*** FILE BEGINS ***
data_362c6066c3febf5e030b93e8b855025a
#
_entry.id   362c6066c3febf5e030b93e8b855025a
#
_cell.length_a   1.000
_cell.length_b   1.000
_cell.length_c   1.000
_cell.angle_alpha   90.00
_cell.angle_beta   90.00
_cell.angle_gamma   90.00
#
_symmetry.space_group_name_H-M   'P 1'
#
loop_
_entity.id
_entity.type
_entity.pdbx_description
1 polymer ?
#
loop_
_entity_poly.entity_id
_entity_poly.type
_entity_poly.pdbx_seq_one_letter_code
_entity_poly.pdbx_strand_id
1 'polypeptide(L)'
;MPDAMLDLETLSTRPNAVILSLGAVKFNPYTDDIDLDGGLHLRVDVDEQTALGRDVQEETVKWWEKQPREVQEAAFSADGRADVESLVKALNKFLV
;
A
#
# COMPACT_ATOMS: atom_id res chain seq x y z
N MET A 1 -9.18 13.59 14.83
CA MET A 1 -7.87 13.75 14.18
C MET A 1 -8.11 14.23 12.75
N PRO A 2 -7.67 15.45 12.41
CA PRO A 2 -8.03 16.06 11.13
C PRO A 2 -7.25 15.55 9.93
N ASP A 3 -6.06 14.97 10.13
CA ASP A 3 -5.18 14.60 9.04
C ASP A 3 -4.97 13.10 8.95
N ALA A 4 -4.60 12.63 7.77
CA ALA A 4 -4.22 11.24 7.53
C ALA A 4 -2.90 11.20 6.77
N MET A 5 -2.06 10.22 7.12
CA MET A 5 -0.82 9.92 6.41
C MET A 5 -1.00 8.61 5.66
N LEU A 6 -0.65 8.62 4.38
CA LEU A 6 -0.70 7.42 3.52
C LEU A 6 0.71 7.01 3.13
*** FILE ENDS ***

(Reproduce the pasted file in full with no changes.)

data_362c6066c3febf5e030b93e8b855025a
#
_entry.id   362c6066c3febf5e030b93e8b855025a
#
_cell.length_a   1.000
_cell.length_b   1.000
_cell.length_c   1.000
_cell.angle_alpha   90.00
_cell.angle_beta   90.00
_cell.angle_gamma   90.00
#
_symmetry.space_group_name_H-M   'P 1'
#
loop_
_entity.id
_entity.type
_entity.pdbx_description
1 polymer ?
#
loop_
_entity_poly.entity_id
_entity_poly.type
_entity_poly.pdbx_seq_one_letter_code
_entity_poly.pdbx_strand_id
1 'polypeptide(L)'
;MPDAMLDLETLSTRPNAVILSLGAVKFNPYTDDIDLDGGLHLRVDVDEQTALGRDVQEETVKWWEKQPREVQEAAFSADGRADVESLVKALNKFLV
;
A
#
# COMPACT_ATOMS: atom_id res chain seq x y z
N MET A 1 -9.18 13.59 14.83
CA MET A 1 -7.87 13.75 14.18
C MET A 1 -8.11 14.23 12.75
N PRO A 2 -7.67 15.45 12.41
CA PRO A 2 -8.03 16.06 11.13
C PRO A 2 -7.25 15.55 9.93
N ASP A 3 -6.06 14.97 10.13
CA ASP A 3 -5.18 14.60 9.04
C ASP A 3 -4.97 13.10 8.95
N ALA A 4 -4.60 12.63 7.77
CA ALA A 4 -4.22 11.24 7.53
C ALA A 4 -2.90 11.20 6.77
N MET A 5 -2.06 10.22 7.12
CA MET A 5 -0.82 9.92 6.41
C MET A 5 -1.00 8.61 5.66
N LEU A 6 -0.65 8.62 4.38
CA LEU A 6 -0.70 7.42 3.52
C LEU A 6 0.71 7.01 3.13